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GeForce GTX 650 Ti vs GeForce GTX 660 Ti

Intro

The GeForce GTX 650 Ti uses a 28 nm design. nVidia has set the core speed at 928 MHz. The GDDR5 memory is set to run at a frequency of 1350 MHz on this specific model. It features 768 SPUs along with 64 Texture Address Units and 16 ROPs.

Compare that to the GeForce GTX 660 Ti, which comes with a GPU core clock speed of 915 MHz, and 2048 MB of GDDR5 memory set to run at 1500 MHz through a 192-bit bus. It also features 1344 SPUs, 112 Texture Address Units, and 24 ROPs.

Display Graphs

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Power Usage and Theoretical Benchmarks

Power Consumption (Max TDP)

GeForce GTX 650 Ti 110 Watts
GeForce GTX 660 Ti 150 Watts
Difference: 40 Watts (36%)

Memory Bandwidth

The GeForce GTX 660 Ti should theoretically perform a lot faster than the GeForce GTX 650 Ti overall. (explain)

GeForce GTX 660 Ti 144000 MB/sec
GeForce GTX 650 Ti 86400 MB/sec
Difference: 57600 (67%)

Texel Rate

The GeForce GTX 660 Ti is quite a bit (approximately 73%) better at texture filtering than the GeForce GTX 650 Ti. (explain)

GeForce GTX 660 Ti 102480 Mtexels/sec
GeForce GTX 650 Ti 59392 Mtexels/sec
Difference: 43088 (73%)

Pixel Rate

The GeForce GTX 660 Ti should be much (approximately 48%) better at anti-aliasing than the GeForce GTX 650 Ti, and will be able to handle higher resolutions more effectively. (explain)

GeForce GTX 660 Ti 21960 Mpixels/sec
GeForce GTX 650 Ti 14848 Mpixels/sec
Difference: 7112 (48%)

Please note that the above 'benchmarks' are all just theoretical - the results were calculated based on the card's specifications, and real-world performance may (and probably will) vary at least a bit.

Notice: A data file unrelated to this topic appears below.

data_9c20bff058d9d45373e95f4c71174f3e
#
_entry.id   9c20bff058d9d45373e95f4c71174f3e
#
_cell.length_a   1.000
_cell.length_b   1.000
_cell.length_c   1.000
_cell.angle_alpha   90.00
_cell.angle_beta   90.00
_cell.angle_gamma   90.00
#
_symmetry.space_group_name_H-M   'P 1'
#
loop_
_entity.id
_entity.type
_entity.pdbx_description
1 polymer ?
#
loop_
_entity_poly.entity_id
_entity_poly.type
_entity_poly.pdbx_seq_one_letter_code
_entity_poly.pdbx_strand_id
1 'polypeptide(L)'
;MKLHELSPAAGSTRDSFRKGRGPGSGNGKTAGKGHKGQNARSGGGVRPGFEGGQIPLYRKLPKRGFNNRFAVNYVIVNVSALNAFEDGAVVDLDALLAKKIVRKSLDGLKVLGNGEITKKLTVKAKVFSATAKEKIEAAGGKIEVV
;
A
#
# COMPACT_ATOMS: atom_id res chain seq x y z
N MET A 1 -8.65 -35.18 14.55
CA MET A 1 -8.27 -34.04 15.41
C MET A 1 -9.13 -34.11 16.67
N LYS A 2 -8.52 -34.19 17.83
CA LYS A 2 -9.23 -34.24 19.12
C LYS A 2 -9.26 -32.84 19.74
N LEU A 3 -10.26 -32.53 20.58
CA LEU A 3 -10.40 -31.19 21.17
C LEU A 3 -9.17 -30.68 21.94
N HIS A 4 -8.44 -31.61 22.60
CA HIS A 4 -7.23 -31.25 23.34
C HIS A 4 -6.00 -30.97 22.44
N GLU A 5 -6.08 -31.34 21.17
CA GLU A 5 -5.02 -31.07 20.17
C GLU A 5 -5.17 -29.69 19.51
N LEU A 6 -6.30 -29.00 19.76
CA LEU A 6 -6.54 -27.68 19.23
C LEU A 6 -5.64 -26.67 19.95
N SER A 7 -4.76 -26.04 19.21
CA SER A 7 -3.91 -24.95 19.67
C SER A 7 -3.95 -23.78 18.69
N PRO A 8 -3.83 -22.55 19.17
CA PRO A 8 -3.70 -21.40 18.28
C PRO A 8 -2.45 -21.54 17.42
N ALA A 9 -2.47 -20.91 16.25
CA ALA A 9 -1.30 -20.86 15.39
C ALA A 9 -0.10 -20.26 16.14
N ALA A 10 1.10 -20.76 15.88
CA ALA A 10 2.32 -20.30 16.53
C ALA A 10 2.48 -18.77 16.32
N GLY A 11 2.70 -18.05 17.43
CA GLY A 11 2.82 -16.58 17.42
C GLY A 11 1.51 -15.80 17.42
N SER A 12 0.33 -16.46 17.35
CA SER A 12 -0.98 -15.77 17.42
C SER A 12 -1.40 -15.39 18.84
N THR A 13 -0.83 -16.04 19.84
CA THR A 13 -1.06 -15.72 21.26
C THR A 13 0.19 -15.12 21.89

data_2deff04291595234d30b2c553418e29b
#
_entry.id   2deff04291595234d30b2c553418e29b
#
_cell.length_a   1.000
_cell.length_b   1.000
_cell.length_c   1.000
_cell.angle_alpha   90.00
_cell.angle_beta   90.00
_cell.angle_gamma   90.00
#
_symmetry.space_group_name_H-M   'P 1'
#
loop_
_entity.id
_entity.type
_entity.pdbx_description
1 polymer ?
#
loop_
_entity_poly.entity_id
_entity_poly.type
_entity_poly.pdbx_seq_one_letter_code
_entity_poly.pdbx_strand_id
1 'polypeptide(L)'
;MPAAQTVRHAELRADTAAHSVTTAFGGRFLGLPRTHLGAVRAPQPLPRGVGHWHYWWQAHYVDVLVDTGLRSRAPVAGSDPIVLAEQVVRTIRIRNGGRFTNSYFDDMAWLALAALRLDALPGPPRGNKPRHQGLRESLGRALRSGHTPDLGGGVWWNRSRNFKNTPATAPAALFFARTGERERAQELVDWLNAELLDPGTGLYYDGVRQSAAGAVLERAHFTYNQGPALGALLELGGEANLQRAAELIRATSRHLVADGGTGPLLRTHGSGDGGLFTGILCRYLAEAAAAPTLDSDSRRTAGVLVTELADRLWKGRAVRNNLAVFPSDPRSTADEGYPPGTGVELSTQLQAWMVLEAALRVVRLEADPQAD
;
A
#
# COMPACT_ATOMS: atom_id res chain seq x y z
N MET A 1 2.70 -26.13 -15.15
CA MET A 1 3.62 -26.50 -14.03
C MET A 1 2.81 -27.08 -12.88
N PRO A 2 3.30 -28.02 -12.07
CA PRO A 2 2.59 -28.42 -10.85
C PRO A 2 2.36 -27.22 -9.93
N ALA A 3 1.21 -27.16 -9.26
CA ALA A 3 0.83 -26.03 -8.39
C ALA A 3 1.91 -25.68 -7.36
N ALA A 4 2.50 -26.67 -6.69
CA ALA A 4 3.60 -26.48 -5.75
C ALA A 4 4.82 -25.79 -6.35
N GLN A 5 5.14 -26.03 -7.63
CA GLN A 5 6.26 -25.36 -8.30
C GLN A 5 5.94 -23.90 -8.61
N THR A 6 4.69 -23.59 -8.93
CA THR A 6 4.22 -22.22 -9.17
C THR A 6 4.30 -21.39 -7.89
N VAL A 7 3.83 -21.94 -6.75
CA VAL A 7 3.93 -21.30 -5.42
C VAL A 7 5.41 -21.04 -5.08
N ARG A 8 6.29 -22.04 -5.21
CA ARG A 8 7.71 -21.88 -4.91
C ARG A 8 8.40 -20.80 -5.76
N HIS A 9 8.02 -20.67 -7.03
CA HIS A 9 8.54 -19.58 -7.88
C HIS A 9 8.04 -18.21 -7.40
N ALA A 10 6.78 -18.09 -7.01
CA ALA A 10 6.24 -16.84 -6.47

Price Comparison

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GeForce GTX 650 Ti

Amazon.com

GeForce GTX 660 Ti

Amazon.com

Please note that the price comparisons are based on search keywords - sometimes it might show cards with very similar names that are not exactly the same as the one chosen in the comparison. We do try to filter out the wrong results as best we can, though.

Specifications

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Model GeForce GTX 650 Ti GeForce GTX 660 Ti
Manufacturer nVidia nVidia
Year October 2012 August 2012
Code Name GK106 GK104
Memory 1024 MB 2048 MB
Core Speed 928 MHz 915 MHz
Memory Speed 5400 MHz 6000 MHz
Power (Max TDP) 110 watts 150 watts
Bandwidth 86400 MB/sec 144000 MB/sec
Texel Rate 59392 Mtexels/sec 102480 Mtexels/sec
Pixel Rate 14848 Mpixels/sec 21960 Mpixels/sec
Unified Shaders 768 1344
Texture Mapping Units 64 112
Render Output Units 16 24
Bus Type GDDR5 GDDR5
Bus Width 128-bit 192-bit
Fab Process 28 nm 28 nm
Transistors 2540 million 3540 million
Bus PCIe 3.0 x16 PCIe 3.0 x16
DirectX Version DirectX 11.0 DirectX 11.0
OpenGL Version OpenGL 4.3 OpenGL 4.3

Memory Bandwidth: Bandwidth is the largest amount of data (measured in megabytes per second) that can be transported across the external memory interface in a second. It's calculated by multiplying the interface width by its memory speed. If it uses DDR memory, the result should be multiplied by 2 once again. If DDR5, multiply by ANOTHER 2x. The higher the memory bandwidth, the better the card will be in general. It especially helps with AA, HDR and high resolutions.

Texel Rate: Texel rate is the maximum number of texture map elements (texels) that are processed in one second. This is worked out by multiplying the total texture units by the core speed of the chip. The higher this number, the better the graphics card will be at texture filtering (anisotropic filtering - AF). It is measured in millions of texels per second.

Pixel Rate: Pixel rate is the maximum number of pixels that the graphics chip can possibly record to the local memory in a second - measured in millions of pixels per second. The number is calculated by multiplying the amount of ROPs by the the core clock speed. ROPs (Raster Operations Pipelines - also called Render Output Units) are responsible for drawing the pixels (image) on the screen. The actual pixel rate also depends on lots of other factors, most notably the memory bandwidth of the card - the lower the bandwidth is, the lower the ability to get to the max fill rate.

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